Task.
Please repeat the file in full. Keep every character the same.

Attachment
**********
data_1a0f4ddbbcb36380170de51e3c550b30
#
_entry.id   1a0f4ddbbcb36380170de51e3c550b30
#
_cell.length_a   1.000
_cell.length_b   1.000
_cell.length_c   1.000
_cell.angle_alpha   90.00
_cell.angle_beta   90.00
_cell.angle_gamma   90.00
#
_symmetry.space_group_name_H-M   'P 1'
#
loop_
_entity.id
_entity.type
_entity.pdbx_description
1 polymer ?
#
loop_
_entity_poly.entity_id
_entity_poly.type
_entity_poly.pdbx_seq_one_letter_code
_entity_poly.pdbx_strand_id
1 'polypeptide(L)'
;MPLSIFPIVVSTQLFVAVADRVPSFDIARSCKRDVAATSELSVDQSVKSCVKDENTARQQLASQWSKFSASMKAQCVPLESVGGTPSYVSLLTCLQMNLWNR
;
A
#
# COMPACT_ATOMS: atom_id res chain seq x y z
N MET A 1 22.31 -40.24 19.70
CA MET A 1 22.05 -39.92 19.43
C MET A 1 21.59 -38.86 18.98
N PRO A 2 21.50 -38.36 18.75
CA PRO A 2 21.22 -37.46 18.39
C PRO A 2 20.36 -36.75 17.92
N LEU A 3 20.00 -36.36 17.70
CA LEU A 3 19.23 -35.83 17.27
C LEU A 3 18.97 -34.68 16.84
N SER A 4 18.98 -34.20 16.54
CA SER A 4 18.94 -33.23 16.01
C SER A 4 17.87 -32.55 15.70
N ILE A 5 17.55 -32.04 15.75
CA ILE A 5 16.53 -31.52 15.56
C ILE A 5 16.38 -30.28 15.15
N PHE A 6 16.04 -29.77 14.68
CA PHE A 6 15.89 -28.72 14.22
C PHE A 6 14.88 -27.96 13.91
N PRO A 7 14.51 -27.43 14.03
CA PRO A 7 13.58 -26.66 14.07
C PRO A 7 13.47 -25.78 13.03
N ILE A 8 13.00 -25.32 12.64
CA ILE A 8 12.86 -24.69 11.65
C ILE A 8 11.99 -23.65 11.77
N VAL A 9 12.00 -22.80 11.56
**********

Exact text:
data_1a0f4ddbbcb36380170de51e3c550b30
#
_entry.id   1a0f4ddbbcb36380170de51e3c550b30
#
_cell.length_a   1.000
_cell.length_b   1.000
_cell.length_c   1.000
_cell.angle_alpha   90.00
_cell.angle_beta   90.00
_cell.angle_gamma   90.00
#
_symmetry.space_group_name_H-M   'P 1'
#
loop_
_entity.id
_entity.type
_entity.pdbx_description
1 polymer ?
#
loop_
_entity_poly.entity_id
_entity_poly.type
_entity_poly.pdbx_seq_one_letter_code
_entity_poly.pdbx_strand_id
1 'polypeptide(L)'
;MPLSIFPIVVSTQLFVAVADRVPSFDIARSCKRDVAATSELSVDQSVKSCVKDENTARQQLASQWSKFSASMKAQCVPLESVGGTPSYVSLLTCLQMNLWNR
;
A
#
# COMPACT_ATOMS: atom_id res chain seq x y z
N MET A 1 22.31 -40.24 19.70
CA MET A 1 22.05 -39.92 19.43
C MET A 1 21.59 -38.86 18.98
N PRO A 2 21.50 -38.36 18.75
CA PRO A 2 21.22 -37.46 18.39
C PRO A 2 20.36 -36.75 17.92
N LEU A 3 20.00 -36.36 17.70
CA LEU A 3 19.23 -35.83 17.27
C LEU A 3 18.97 -34.68 16.84
N SER A 4 18.98 -34.20 16.54
CA SER A 4 18.94 -33.23 16.01
C SER A 4 17.87 -32.55 15.70
N ILE A 5 17.55 -32.04 15.75
CA ILE A 5 16.53 -31.52 15.56
C ILE A 5 16.38 -30.28 15.15
N PHE A 6 16.04 -29.77 14.68
CA PHE A 6 15.89 -28.72 14.22
C PHE A 6 14.88 -27.96 13.91
N PRO A 7 14.51 -27.43 14.03
CA PRO A 7 13.58 -26.66 14.07
C PRO A 7 13.47 -25.78 13.03
N ILE A 8 13.00 -25.32 12.64
CA ILE A 8 12.86 -24.69 11.65
C ILE A 8 11.99 -23.65 11.77
N VAL A 9 12.00 -22.80 11.56